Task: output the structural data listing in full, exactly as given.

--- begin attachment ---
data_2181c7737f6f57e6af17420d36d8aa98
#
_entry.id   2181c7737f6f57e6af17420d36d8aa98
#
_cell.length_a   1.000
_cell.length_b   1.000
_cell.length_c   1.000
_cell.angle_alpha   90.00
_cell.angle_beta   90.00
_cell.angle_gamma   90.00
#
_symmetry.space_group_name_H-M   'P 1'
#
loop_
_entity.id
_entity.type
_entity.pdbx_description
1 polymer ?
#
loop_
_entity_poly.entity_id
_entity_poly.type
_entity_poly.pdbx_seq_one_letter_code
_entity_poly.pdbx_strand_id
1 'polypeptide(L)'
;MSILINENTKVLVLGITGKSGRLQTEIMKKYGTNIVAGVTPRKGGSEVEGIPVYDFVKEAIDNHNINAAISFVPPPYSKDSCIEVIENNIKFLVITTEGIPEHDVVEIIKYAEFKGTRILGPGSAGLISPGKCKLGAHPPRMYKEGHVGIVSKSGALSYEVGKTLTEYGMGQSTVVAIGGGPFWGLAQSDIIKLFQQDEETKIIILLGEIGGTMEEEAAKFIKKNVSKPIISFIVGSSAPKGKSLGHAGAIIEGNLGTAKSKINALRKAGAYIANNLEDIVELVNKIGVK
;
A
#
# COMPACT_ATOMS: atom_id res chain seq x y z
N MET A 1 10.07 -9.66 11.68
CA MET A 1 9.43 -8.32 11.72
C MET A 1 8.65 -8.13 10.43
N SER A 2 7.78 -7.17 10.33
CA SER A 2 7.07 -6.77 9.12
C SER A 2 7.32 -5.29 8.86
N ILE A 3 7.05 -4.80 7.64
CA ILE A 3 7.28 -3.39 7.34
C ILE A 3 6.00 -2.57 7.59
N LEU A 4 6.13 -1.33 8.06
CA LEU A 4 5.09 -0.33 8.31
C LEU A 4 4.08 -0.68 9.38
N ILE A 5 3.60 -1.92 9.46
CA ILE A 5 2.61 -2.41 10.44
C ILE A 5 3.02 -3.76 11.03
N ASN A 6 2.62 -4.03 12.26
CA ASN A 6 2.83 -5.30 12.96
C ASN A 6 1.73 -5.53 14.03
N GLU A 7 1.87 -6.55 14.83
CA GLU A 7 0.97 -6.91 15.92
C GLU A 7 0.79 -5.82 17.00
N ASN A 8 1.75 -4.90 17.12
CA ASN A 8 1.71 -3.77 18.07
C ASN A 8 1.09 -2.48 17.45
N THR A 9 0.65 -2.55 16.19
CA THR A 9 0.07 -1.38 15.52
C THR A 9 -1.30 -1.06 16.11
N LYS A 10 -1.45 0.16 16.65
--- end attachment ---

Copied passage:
data_2181c7737f6f57e6af17420d36d8aa98
#
_entry.id   2181c7737f6f57e6af17420d36d8aa98
#
_cell.length_a   1.000
_cell.length_b   1.000
_cell.length_c   1.000
_cell.angle_alpha   90.00
_cell.angle_beta   90.00
_cell.angle_gamma   90.00
#
_symmetry.space_group_name_H-M   'P 1'
#
loop_
_entity.id
_entity.type
_entity.pdbx_description
1 polymer ?
#
loop_
_entity_poly.entity_id
_entity_poly.type
_entity_poly.pdbx_seq_one_letter_code
_entity_poly.pdbx_strand_id
1 'polypeptide(L)'
;MSILINENTKVLVLGITGKSGRLQTEIMKKYGTNIVAGVTPRKGGSEVEGIPVYDFVKEAIDNHNINAAISFVPPPYSKDSCIEVIENNIKFLVITTEGIPEHDVVEIIKYAEFKGTRILGPGSAGLISPGKCKLGAHPPRMYKEGHVGIVSKSGALSYEVGKTLTEYGMGQSTVVAIGGGPFWGLAQSDIIKLFQQDEETKIIILLGEIGGTMEEEAAKFIKKNVSKPIISFIVGSSAPKGKSLGHAGAIIEGNLGTAKSKINALRKAGAYIANNLEDIVELVNKIGVK
;
A
#
# COMPACT_ATOMS: atom_id res chain seq x y z
N MET A 1 10.07 -9.66 11.68
CA MET A 1 9.43 -8.32 11.72
C MET A 1 8.65 -8.13 10.43
N SER A 2 7.78 -7.17 10.33
CA SER A 2 7.07 -6.77 9.12
C SER A 2 7.32 -5.29 8.86
N ILE A 3 7.05 -4.80 7.64
CA ILE A 3 7.28 -3.39 7.34
C ILE A 3 6.00 -2.57 7.59
N LEU A 4 6.13 -1.33 8.06
CA LEU A 4 5.09 -0.33 8.31
C LEU A 4 4.08 -0.68 9.38
N ILE A 5 3.60 -1.92 9.46
CA ILE A 5 2.61 -2.41 10.44
C ILE A 5 3.02 -3.76 11.03
N ASN A 6 2.62 -4.03 12.26
CA ASN A 6 2.83 -5.30 12.96
C ASN A 6 1.73 -5.53 14.03
N GLU A 7 1.87 -6.55 14.83
CA GLU A 7 0.97 -6.91 15.92
C GLU A 7 0.79 -5.82 17.00
N ASN A 8 1.75 -4.90 17.12
CA ASN A 8 1.71 -3.77 18.07
C ASN A 8 1.09 -2.48 17.45
N THR A 9 0.65 -2.55 16.19
CA THR A 9 0.07 -1.38 15.52
C THR A 9 -1.30 -1.06 16.11
N LYS A 10 -1.45 0.16 16.65